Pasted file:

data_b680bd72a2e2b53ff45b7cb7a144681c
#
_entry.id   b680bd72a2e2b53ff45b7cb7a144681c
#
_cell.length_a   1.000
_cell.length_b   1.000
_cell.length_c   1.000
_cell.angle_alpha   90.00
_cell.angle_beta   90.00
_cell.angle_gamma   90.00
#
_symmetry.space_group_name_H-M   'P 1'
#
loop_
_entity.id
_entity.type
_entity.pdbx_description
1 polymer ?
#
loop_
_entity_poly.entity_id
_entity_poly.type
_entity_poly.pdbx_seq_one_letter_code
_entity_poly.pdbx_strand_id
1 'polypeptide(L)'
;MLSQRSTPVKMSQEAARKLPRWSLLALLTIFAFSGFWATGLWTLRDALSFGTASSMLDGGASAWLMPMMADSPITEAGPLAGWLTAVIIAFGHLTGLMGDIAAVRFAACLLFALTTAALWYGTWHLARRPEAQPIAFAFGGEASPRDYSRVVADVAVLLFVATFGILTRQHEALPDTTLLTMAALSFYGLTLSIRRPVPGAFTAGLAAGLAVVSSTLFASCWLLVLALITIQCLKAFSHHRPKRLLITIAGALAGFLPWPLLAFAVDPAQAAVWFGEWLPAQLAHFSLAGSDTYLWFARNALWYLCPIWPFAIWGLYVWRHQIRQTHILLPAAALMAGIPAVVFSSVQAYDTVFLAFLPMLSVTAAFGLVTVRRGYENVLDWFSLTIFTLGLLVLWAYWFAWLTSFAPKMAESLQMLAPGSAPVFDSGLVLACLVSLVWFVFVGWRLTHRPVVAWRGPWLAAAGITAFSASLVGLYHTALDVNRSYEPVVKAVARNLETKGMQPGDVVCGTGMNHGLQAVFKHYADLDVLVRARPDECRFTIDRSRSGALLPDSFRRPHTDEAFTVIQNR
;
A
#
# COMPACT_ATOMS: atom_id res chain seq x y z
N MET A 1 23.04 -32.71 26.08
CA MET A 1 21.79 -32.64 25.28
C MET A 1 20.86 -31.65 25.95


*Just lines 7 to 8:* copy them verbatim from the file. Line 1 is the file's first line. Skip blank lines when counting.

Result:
_cell.length_c   1.000
_cell.angle_alpha   90.00